For Molnar, ballet in the 21st century doesn’t look the way it did in the 20th. century. From the beginning, Molnar had a clear vision for what the company would look like under her leadership. What she has promised Vancouver, stating it again and again in Canadian newspaper interviews, is “contemporary ballet rooted in classicism, and pushed to the boundaries.”

Molnar set herself a very particular goal when she choreographed Aniel (2012), seen at the Pillow in 2013. She wanted to do something lighthearted. From the brightly colored costumes to the jazzy music, the work feels like a 1960s vintage party, as imagined in the ‘80s, with a totally present day feel. Once Molnar committed to her theme, she sought music that would inspire her to work in a less familiar expressive range. She cites the music—American composer John Zorn’s Book of Angels—as a great source of inspiration. His work, as the New York Times describes it, “crosses just about every stylistic boundary imaginable: jazz, classical, klezmer; from caustically noisy to sweetly lyrical.” Ben Sisario, “Lionized, but Restless as Ever: Turning 60, John Zorn Sees His Eclecticism as a Musical Norm.” New York Times, July 10, 2013

Ballet BC in Emily Molnar's Aniel, 2013 (Photo: Christopher Duggan)
Ballet BC in Emily Molnar's Aniel, 2013 (Photo: Christopher Duggan)

This work explodes with dancing, with a motif of celebrating both the soloist and the group. This emphasis on the soloist is in keeping with Molnar’s mission as artistic director, as she reports that one of her goals is to encourage the dancers to be “full collaborators in the creative process, to feel a sense of responsibility for the quality of the work onstage.” Aniel, with hints at character displayed by the dancers, is human and humorous. They flaunt their ballet chops, with extravagant leaps, precise execution, and clarity of line, but not at all in a way that feels classical.  In the post-performance discussion, Molnar described her interest in Zorn’s improvisational practice, which matches a choreographic approach that she often uses. She also talks about the role of humor in the work.

Post-Show Talk with Emily Molnar and Maura Keefe, 2013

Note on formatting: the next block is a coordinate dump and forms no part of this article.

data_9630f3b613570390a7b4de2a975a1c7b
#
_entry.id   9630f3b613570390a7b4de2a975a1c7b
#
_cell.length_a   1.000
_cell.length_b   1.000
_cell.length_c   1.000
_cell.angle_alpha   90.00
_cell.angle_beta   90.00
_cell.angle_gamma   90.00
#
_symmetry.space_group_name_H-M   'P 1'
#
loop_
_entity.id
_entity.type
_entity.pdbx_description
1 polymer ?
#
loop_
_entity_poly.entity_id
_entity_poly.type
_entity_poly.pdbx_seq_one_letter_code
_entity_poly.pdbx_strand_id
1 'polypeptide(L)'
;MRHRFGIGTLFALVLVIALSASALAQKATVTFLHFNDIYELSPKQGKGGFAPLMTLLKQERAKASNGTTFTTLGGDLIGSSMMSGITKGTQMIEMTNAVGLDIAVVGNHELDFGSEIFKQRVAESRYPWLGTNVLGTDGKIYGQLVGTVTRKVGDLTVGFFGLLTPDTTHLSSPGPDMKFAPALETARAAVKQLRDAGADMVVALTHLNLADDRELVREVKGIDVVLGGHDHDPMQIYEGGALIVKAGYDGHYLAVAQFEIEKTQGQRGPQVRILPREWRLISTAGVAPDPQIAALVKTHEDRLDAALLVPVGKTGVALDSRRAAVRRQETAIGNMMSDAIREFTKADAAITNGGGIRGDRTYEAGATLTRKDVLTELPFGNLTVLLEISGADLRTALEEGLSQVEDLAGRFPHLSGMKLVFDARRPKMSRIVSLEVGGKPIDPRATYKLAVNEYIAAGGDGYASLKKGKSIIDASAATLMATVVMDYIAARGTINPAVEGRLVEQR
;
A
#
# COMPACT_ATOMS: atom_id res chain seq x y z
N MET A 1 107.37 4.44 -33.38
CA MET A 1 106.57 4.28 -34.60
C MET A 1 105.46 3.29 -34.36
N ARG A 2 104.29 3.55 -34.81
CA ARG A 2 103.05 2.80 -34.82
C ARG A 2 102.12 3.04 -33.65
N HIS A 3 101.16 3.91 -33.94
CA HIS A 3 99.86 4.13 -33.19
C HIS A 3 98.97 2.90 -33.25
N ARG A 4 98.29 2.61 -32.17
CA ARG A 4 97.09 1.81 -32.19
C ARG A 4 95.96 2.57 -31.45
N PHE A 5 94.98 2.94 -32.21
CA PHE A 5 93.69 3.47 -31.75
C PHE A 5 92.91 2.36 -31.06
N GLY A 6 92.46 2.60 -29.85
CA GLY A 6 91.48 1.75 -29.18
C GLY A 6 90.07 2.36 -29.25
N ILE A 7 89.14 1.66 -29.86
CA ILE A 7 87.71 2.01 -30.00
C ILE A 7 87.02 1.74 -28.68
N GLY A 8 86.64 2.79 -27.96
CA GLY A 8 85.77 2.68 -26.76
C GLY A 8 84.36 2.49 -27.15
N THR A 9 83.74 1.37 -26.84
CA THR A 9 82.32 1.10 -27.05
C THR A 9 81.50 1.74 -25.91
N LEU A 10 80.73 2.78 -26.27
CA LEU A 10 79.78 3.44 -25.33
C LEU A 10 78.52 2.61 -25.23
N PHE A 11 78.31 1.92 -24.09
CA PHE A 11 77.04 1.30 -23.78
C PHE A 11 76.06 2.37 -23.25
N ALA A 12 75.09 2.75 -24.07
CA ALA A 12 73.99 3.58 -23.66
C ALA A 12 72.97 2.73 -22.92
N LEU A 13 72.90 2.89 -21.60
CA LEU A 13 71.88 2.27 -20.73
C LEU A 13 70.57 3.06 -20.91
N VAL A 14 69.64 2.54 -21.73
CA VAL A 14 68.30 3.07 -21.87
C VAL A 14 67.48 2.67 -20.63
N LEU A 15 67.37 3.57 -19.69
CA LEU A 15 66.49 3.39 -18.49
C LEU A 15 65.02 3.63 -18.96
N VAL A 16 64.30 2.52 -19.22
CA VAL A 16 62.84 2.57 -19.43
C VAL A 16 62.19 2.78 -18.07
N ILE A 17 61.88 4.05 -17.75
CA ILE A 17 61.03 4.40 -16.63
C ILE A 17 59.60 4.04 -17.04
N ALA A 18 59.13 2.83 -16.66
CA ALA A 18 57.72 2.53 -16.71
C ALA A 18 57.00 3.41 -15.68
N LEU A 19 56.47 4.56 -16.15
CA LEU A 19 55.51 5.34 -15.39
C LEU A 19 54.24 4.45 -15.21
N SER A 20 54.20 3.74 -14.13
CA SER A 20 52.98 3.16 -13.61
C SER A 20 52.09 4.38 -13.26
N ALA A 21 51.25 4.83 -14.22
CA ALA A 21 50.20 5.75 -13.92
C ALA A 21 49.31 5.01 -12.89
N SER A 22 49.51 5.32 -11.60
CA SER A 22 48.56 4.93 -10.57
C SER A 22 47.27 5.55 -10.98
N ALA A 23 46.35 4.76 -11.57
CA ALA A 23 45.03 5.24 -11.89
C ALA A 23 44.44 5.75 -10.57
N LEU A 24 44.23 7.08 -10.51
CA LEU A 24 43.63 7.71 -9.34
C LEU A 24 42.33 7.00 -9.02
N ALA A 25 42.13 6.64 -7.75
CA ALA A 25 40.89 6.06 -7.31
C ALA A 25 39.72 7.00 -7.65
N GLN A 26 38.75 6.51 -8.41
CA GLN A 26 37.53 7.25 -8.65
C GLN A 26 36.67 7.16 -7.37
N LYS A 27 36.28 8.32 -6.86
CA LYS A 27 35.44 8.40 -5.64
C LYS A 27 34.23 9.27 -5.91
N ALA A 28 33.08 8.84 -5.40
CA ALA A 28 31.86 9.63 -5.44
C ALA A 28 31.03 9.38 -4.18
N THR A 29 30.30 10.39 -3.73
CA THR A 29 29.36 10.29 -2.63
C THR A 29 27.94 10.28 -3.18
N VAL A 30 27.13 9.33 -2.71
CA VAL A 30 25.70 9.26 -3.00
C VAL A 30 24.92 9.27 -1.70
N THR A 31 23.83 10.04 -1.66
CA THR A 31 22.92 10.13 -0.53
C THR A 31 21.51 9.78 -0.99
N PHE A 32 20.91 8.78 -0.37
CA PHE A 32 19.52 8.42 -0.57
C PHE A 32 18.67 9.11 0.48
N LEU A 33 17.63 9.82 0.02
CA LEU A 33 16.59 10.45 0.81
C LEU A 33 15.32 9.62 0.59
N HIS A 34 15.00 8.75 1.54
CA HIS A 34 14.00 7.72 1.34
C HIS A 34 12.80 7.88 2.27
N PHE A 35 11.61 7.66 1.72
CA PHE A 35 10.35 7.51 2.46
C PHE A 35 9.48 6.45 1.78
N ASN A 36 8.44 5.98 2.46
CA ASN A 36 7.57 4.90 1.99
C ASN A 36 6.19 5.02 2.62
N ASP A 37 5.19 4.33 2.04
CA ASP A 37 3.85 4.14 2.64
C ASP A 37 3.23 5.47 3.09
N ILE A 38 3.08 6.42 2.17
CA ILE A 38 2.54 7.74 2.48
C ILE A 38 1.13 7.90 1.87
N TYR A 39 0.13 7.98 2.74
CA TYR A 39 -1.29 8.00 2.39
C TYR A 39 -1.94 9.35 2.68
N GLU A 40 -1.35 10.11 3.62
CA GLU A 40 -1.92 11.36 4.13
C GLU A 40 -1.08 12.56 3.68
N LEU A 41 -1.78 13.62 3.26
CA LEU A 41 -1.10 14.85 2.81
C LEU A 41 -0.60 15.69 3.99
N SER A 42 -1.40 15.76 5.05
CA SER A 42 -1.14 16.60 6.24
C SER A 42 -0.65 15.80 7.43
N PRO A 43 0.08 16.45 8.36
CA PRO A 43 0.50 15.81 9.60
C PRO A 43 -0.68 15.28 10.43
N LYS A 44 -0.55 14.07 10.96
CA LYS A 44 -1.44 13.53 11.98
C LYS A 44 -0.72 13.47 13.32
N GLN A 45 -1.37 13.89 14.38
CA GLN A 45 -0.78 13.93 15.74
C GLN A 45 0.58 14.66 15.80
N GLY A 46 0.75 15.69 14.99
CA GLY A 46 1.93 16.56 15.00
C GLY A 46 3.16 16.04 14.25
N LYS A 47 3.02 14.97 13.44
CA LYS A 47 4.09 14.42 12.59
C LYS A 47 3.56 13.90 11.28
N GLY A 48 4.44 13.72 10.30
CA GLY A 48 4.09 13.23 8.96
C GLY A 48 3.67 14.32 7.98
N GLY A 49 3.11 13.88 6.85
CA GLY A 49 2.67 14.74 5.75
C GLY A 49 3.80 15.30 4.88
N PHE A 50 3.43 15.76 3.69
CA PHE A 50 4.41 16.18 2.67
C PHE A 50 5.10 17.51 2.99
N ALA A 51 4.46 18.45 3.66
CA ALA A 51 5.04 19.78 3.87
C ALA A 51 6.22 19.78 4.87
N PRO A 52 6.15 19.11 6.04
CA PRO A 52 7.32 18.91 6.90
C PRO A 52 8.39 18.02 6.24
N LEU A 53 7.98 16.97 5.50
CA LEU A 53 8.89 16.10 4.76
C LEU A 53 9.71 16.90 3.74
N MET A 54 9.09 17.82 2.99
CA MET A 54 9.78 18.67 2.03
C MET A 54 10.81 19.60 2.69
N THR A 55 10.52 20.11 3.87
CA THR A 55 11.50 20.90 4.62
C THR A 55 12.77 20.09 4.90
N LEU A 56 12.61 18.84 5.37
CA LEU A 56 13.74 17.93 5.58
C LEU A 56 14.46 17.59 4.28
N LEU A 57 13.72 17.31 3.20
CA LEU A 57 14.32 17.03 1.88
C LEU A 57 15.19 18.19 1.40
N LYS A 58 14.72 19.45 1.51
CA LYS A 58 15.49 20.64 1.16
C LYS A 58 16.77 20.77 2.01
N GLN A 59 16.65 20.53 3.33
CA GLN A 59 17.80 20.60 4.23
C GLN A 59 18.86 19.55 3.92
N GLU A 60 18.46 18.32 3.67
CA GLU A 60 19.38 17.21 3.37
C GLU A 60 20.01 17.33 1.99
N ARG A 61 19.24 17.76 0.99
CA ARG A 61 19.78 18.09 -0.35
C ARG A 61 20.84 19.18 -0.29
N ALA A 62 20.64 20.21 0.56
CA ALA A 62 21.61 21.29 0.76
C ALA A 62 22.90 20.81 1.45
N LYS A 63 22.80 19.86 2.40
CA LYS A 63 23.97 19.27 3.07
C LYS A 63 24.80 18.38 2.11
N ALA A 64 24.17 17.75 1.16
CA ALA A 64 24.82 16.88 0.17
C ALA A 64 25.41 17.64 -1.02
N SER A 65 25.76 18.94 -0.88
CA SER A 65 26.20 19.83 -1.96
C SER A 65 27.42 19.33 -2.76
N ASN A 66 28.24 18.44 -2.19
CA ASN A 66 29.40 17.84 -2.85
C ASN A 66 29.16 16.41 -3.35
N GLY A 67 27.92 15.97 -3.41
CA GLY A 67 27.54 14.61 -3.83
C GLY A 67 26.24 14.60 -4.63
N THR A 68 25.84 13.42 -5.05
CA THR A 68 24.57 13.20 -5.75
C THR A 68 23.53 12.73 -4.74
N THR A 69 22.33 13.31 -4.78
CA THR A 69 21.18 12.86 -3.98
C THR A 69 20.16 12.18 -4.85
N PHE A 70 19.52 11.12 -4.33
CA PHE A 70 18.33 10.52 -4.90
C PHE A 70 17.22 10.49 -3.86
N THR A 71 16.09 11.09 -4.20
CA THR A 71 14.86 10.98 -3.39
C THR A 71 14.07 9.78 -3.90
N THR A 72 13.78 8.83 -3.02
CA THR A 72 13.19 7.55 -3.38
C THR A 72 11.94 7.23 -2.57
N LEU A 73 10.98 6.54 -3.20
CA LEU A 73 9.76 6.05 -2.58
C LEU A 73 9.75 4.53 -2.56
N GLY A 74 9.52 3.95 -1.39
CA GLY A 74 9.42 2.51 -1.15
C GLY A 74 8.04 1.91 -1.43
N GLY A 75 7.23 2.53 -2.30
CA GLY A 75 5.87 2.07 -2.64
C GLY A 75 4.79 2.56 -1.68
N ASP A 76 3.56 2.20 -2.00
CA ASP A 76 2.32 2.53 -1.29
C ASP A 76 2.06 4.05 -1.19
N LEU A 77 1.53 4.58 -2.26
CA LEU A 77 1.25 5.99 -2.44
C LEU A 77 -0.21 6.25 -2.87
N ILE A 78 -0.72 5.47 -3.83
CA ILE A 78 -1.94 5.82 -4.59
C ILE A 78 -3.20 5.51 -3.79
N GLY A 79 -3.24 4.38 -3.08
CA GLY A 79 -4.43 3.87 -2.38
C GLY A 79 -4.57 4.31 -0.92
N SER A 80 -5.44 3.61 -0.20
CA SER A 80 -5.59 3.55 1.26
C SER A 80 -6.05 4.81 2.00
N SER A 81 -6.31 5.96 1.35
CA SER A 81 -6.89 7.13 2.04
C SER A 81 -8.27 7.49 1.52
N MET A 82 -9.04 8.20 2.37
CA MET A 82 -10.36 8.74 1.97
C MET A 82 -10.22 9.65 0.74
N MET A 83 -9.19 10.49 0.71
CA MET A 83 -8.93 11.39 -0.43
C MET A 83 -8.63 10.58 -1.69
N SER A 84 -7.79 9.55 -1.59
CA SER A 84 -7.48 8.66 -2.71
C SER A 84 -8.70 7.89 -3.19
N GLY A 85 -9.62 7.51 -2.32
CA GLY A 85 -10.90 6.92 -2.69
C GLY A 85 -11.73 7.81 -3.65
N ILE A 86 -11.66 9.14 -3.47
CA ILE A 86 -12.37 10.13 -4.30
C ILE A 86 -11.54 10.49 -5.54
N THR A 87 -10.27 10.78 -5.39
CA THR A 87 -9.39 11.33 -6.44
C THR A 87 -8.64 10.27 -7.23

View Archival Record

In making choices as artistic director, Molnar has taken risks, seeking works from choreographers throughout Europe to demonstrate the dancers’ versatility. Some of the choreographers—such as William Forsythe and Finland’s Jorma Elo—are well known in the United States and Canada. Others such as Johan Inger and Medhi Walerski, both of whom have danced with Nederlands Dans Theater, and resident choreographer Cayetano Soto are a treat to discover.

Ballet BC in Cayetano Soto's Twenty Eight Thousand Waves, 2015 (Photo: Christopher Duggan)

A striking common denominator of the works that the company has performed at the Pillow is that the choreographers have studied both modern dance and ballet, developing skills in improvisation and choreography alongside their ballet training. Those elements can be seen in excerpts from Ballet BC’s return to the Pillow in 2015.

Post-Show Talk with Emily Molnar and Maura Keefe, 2015
View Archival Record

In that same summer, Molnar taught in the Contemporary Program at The School at Jacob’s Pillow, challenging dancers much as she had been challenged by Forsythe as a young ballerina.

Emily Molnar coaching The School at Jacob's Pillow Contemporary Program, 2015 (Photo: Morah Geist)

Ballet’s roots go deep, with traditions that could keep us looking ever backward, recalling the riches of the past. But, ballet is not fixed.  Molnar herself has said:

My interest is to be a part of taking the art forward; to make sure that dance remains a valid art that’s going to last."

As an institution, Ballet BC builds on its past and looks to the future. But the dancing with Molnar at the helm? Always alive and in the present.

PUBLISHED March 2017

Maura Keefe is a contemporary dance historian. She is a scholar in residence at Jacob's Pillow Dance Festival, where she writes about, lectures on, and interviews artists from around the world.Read Bio